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5 tricks for saving on Halloween

Don't let the cost of this year's Halloween celebration scare you. You can save a bundle on both costumes and candy.

By Stacy Johnson Oct 17, 2012 1:55PM

This post comes from Jeffrey Trull at partner site Money Talks News.

 

Money Talks News logoHalloween is fun for both kids and adults. But with costumes, candy and decorations to buy, the price for your celebration can creep up quickly. According to the National Retail Federation, the average American is expected to spend $80 on Halloween.

 

But the cost doesn't have to be frightening. As with putting together a great costume, a little imagination and creativity may be all you need for big savings.

1. Come up with a costume idea.

Whether you're looking for Image: Halloween (© Digital Vision Ltd/SuperStock)a fresh and timely costume or prefer a classic, there's no shortage of places to look for fun and unique ideas.

 

The best place to identify what's popular this year is your local costume or Halloween store. Some popular options for 2012 include characters from the "Game of Thrones" TV show and  Spider-Man and Thor from the blockbuster movies. See what's for sale, but don't buy anything yet.

 

More-creative ideas are available online. One of the best places to find ideas for Halloween is Pinterest. Check out hundreds of photos and ideas that others have pinned and scroll until you find inspiration for your own costume, as well as creative examples for kids.

 

Trendy costumes for adults are always a hit, and you'll find hilarious topical costume ideas online. You could dress up as gold medal-winning gymnast McKayla Maroney and her unimpressed expression, or the "Tanning Mom" accused of putting her daughter in a tanning booth earlier this year. Think about recent headlines and turn them into a unique costume.

 

If you love "punny" ideas, a cereal killer can be made in minutes with basic supplies.

 

2. Assemble a used or reused costume.

Here's where the real creativity comes in. While you could buy a costume at the store, you can easily make one for a fraction of the cost.

 

Start with remnants from previous costumes. Vests, tights, and other items you wore last year work great for a variety of costumes. Accessories like hats and wigs are often interchangeable, too. Not enough to go on? Hit up your friends or the parents of your kids' friends and swap. 

 

Materials found around your house can also be used to create a costume. Cardboard boxes, for example, can be cut up and made into a robot, Lego piece, or even a Rubik's Cube.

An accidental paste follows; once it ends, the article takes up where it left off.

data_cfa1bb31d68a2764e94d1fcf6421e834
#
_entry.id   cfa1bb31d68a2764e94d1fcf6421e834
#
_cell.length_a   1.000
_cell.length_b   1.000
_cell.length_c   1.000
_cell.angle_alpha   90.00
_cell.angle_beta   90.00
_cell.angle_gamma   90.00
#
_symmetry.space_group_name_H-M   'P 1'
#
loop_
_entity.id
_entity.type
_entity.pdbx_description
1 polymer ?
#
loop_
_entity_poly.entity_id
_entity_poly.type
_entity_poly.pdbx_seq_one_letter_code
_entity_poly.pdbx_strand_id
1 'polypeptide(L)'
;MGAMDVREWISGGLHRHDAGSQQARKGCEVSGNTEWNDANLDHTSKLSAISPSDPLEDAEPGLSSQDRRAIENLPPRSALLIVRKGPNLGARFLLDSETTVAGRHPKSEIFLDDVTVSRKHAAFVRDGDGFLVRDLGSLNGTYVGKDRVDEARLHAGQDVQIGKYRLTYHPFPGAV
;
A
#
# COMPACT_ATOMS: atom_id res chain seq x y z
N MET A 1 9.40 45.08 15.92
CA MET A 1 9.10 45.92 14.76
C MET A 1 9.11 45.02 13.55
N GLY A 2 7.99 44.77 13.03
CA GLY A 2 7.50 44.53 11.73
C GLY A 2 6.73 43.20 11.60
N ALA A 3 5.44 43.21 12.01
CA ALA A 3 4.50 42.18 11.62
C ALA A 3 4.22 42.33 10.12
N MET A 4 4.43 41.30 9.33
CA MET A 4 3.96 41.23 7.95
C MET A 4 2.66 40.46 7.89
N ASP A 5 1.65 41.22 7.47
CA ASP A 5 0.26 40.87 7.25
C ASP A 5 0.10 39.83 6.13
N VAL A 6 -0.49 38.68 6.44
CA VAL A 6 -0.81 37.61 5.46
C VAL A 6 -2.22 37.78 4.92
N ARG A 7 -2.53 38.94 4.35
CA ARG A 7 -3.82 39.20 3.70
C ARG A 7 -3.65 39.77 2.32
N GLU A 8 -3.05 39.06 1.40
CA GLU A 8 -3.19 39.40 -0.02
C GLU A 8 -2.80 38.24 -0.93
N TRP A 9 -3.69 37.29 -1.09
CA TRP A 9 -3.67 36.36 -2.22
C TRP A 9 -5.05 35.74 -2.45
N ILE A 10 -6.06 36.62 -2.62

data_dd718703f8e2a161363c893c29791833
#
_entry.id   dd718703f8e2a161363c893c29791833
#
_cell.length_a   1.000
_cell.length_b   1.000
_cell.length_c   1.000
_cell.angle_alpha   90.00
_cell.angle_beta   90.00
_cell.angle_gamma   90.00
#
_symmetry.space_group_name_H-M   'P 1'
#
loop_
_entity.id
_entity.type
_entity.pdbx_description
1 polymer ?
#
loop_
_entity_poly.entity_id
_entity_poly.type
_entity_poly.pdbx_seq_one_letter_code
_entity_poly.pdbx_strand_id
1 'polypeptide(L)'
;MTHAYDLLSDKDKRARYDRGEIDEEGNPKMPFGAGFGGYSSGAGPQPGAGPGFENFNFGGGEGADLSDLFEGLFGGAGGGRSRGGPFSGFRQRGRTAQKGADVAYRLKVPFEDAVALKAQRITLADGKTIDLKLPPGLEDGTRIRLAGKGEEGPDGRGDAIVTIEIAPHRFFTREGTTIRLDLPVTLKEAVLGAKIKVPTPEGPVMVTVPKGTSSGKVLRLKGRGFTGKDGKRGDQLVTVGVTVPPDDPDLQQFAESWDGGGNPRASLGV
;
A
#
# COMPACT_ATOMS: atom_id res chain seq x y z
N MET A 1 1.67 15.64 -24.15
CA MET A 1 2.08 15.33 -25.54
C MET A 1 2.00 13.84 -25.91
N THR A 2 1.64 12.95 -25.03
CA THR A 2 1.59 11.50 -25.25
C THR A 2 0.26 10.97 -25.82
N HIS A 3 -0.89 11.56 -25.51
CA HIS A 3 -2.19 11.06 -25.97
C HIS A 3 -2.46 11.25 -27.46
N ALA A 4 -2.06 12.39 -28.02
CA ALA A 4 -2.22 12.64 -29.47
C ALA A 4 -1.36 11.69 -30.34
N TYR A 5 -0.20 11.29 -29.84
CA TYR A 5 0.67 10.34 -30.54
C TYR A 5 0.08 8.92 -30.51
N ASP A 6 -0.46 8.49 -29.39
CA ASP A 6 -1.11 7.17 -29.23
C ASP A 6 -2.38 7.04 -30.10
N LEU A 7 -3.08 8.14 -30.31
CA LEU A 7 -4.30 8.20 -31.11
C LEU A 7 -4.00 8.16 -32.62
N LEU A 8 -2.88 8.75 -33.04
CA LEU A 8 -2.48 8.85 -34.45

If you're looking for something ready-to-wear, check Craigslist or eBay for used costumes. Many traditional costumes don't change year to year, so you may find a vampire or pumpkin at a deep discount. You might even find free costumes up for grabs on Freecycle.

 

3. Get a deal at the thrift store.

Thrift stores are great spots for deals. If you're planning to shred a shirt or drench yourself in fake blood, you won't have to worry about ruining clothes you'd like to wear again.

 

You'll find clothing in all sorts of designs and colors. Maybe you need red pants to complete your clown outfit or a vest to transform yourself into a pirate. Whatever you're looking for, you'll likely find a wide range of sizes and styles unrivaled by other clothing stores. Search both the men's and women's sections for the items you need.

 

4. Don't forget DIY special effects and decorations.

Makeup and decorations can be made inexpensively at home using common ingredients and materials. One recipe for fake blood uses cocoa mix, corn syrup and food coloring. Makeup for a witch or Frankenstein's monster requires combining a base with food coloring.

 

Want a homemade spider web? A post on the Pepper design blog shows six different types made from common items like yarn, cheesecloth and electrical tape. If you want a cotton web, just use cotton balls.

 

As with costumes, look to recycled materials for decoration possibilities. Instead of tossing out milk jugs, you can transform them into a ghost-lit walkway, as described in this Money Crashers post, and you can use glass jars and some common foods to create spooky eyeballs and fingers.

 

5. Find a bargain on bulk candy.

Sugar candy is often cheaper than chocolate. You can grab a package of 360 Dum Dums from Sam's Club for about $8. Or compare dollar-store deals. Dollar Tree offers 15 rolls of Smarties for a buck.

 

If you still choose to go with chocolate, buy the smaller sizes of candy sold in bulk. Wal-Mart sells bags with 95 pieces of Hershey's Halloween candy for $8.88. Skip the full-size candy bar packs, which go for $10.98 for only 18 pieces.

 

Don't just let kids grab a giant handful and run. Spread the love around by giving each trick-or-treater one or two pieces. You don't have to feel stingy. Just remember how many more houses are on your block for kids to fill their candy sacks.

 

More from Money Talks News and MSN Money:

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